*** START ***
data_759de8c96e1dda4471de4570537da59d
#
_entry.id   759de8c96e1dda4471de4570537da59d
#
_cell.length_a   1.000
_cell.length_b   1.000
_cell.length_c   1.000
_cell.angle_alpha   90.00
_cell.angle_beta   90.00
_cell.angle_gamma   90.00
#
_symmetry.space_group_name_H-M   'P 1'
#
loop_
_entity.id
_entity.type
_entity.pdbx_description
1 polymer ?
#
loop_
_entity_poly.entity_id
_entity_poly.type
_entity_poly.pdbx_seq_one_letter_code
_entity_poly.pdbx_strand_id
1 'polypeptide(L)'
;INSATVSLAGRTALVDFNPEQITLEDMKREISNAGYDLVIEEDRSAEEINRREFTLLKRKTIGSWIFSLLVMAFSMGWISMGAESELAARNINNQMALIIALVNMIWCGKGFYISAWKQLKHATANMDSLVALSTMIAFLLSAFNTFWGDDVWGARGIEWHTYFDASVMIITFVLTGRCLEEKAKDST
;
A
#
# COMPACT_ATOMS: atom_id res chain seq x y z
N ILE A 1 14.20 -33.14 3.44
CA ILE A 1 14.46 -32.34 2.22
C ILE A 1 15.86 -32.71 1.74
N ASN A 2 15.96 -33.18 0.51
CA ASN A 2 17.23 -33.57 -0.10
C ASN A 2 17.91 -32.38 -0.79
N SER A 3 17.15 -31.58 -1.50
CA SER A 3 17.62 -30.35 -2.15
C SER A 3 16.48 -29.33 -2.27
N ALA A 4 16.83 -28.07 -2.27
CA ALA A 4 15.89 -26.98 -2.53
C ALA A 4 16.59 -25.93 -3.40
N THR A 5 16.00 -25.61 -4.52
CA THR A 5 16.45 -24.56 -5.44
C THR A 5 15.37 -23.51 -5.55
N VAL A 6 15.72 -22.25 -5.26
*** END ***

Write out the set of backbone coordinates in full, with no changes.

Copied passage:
data_759de8c96e1dda4471de4570537da59d
#
_entry.id   759de8c96e1dda4471de4570537da59d
#
_cell.length_a   1.000
_cell.length_b   1.000
_cell.length_c   1.000
_cell.angle_alpha   90.00
_cell.angle_beta   90.00
_cell.angle_gamma   90.00
#
_symmetry.space_group_name_H-M   'P 1'
#
loop_
_entity.id
_entity.type
_entity.pdbx_description
1 polymer ?
#
loop_
_entity_poly.entity_id
_entity_poly.type
_entity_poly.pdbx_seq_one_letter_code
_entity_poly.pdbx_strand_id
1 'polypeptide(L)'
;INSATVSLAGRTALVDFNPEQITLEDMKREISNAGYDLVIEEDRSAEEINRREFTLLKRKTIGSWIFSLLVMAFSMGWISMGAESELAARNINNQMALIIALVNMIWCGKGFYISAWKQLKHATANMDSLVALSTMIAFLLSAFNTFWGDDVWGARGIEWHTYFDASVMIITFVLTGRCLEEKAKDST
;
A
#
# COMPACT_ATOMS: atom_id res chain seq x y z
N ILE A 1 14.20 -33.14 3.44
CA ILE A 1 14.46 -32.34 2.22
C ILE A 1 15.86 -32.71 1.74
N ASN A 2 15.96 -33.18 0.51
CA ASN A 2 17.23 -33.57 -0.10
C ASN A 2 17.91 -32.38 -0.79
N SER A 3 17.15 -31.58 -1.50
CA SER A 3 17.62 -30.35 -2.15
C SER A 3 16.48 -29.33 -2.27
N ALA A 4 16.83 -28.07 -2.27
CA ALA A 4 15.89 -26.98 -2.53
C ALA A 4 16.59 -25.93 -3.40
N THR A 5 16.00 -25.61 -4.52
CA THR A 5 16.45 -24.56 -5.44
C THR A 5 15.37 -23.51 -5.55
N VAL A 6 15.72 -22.25 -5.26